(2.) Terata, "wonders;" wonder-causing events; portents; producing astonishment in the beholder (Acts 2:19).

(3.) Dunameis, "might works;" works of superhuman power (Acts 2:22; Rom. 15:19; 2 Thess. 2:9); of a new and higher power.

(4.) Erga, "works;" the works of Him who is "wonderful in working" (John 5:20, 36).

Miracles are seals of a divine mission. The sacred writers appealed to them as proofs that they were messengers of God. Our Lord also appealed to miracles as a conclusive proof of his divine mission (John 5:20, 36; 10:25, 38). Thus, being out of the common course of nature and beyond the power of man, they are fitted to convey the impression of the presence and power of God. Where miracles are there certainly God is. The man, therefore, who works a miracle affords thereby clear proof that he comes with the authority of God; they are his credentials that he is God's messenger. The teacher points to these credentials, and they are a proof that he speaks with the authority of God. He boldly says, "God bears me witness, both with signs and wonders, and with divers miracles."

The credibility of miracles is established by the evidence of the senses on the part of those who are witnesses of them, and to all others by the testimony of such witnesses. The witnesses were competent, and their testimony is trustworthy. Unbelievers, following Hume, deny that any testimony can prove a miracle, because they say miracles are impossible. We have shown that miracles are possible, and surely they can be borne witness to. Surely they are credible when we have abundant and trustworthy evidence of their occurrence. They are credible just as any facts of history well authenticated are credible. Miracles, it is said, are contrary to experience. Of course they are contrary to our experience, but that does not prove that they were contrary to the experience of those who witnessed them. We believe a thousand facts, both of history and of science, that are contrary to our experience, but we believe them on the ground of competent testimony. An atheist or a pantheist must, as a matter of course, deny the possibility of miracles; but to one who believes in a personal God, who in his wisdom may see fit to interfere with the ordinary processes of nature, miracles are not impossible, nor are they incredible. (See LIST OF MIRACLES, Appendix.)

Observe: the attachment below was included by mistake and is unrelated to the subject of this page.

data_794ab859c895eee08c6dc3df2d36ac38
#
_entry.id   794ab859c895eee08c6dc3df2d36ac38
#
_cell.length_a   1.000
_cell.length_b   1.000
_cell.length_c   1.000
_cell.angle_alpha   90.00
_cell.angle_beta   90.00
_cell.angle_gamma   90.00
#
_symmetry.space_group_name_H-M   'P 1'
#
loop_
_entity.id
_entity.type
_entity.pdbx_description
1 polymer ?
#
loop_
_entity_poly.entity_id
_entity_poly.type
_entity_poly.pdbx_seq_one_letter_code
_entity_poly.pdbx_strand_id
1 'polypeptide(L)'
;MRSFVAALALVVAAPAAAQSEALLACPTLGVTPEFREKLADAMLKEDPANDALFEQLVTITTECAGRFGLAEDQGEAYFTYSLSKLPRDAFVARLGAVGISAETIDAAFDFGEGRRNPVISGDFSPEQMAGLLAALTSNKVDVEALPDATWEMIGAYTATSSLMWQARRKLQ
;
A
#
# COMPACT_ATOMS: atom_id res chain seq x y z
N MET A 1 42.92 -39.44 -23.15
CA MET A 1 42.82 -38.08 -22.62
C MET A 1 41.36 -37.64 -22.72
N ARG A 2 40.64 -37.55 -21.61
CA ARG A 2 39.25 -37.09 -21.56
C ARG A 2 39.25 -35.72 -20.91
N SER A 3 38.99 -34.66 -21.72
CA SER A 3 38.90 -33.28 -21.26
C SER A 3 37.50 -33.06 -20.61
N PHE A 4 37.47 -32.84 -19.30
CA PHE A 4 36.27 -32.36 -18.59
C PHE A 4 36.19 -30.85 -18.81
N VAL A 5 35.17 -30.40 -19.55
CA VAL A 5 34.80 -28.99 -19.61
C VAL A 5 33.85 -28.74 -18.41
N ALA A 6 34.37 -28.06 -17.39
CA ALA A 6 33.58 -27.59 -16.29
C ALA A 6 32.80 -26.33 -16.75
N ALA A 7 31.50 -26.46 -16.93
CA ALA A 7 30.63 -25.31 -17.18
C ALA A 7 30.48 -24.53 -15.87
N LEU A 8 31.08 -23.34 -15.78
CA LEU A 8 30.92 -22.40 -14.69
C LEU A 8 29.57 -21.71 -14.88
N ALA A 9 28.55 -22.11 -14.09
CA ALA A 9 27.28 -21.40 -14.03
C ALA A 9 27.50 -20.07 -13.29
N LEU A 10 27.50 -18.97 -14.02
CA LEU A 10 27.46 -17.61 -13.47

Thesaurus Terms
 
 Related Terms: amazement, antimasque, astonishing thing, astonishment, audience success, ballet, bomb, broadcast drama, burlesque show, charade, cliff hanger, closet drama, comedy drama, critical success, curiosity, daytime serial, dialogue, documentary drama, drama, dramalogue, dramatic play, dramatic series, duodrama, duologue, enchantment, epic theater, exception, experimental theater, extravaganza, failure, fantasy, ferlie, flop, gasser, gazingstock, giveaway, Grand Guignol, happening, hit, hit show, improvisational drama, legitimate drama, marvel, marvelment, masque, melodrama, minstrel show, miracle play, monodrama, monologue, morality, morality play, music drama, musical revue, mystery, mystery play, nonesuch, opera, pageant, panel show, pantomime, Passion play, pastoral, pastoral drama, phenomenon, piece, play, playlet, portent, problem play, prodigy, psychodrama, quite a thing, quiz show, radio drama, rarity, review, revue, sensation, sensational play, serial, show, sight, sign, sitcom, situation comedy, sketch, skit, soap, soap opera, sociodrama, something else, spectacle, stage play, stage show, straight drama, stunner, success, suspense drama, tableau, tableau vivant, talk show, teleplay, television drama, television play, theater of cruelty, Tom show, total theater, variety show, vaudeville, vaudeville show, vehicle, wonder, wonderful thing, wonderment, wonderwork, word-of-mouth success, work
 

 

 

 

COPYRIGHT © 2000-2013 HYPERDICTIONARY.COM HOME | ABOUT HYPERDICTIONARY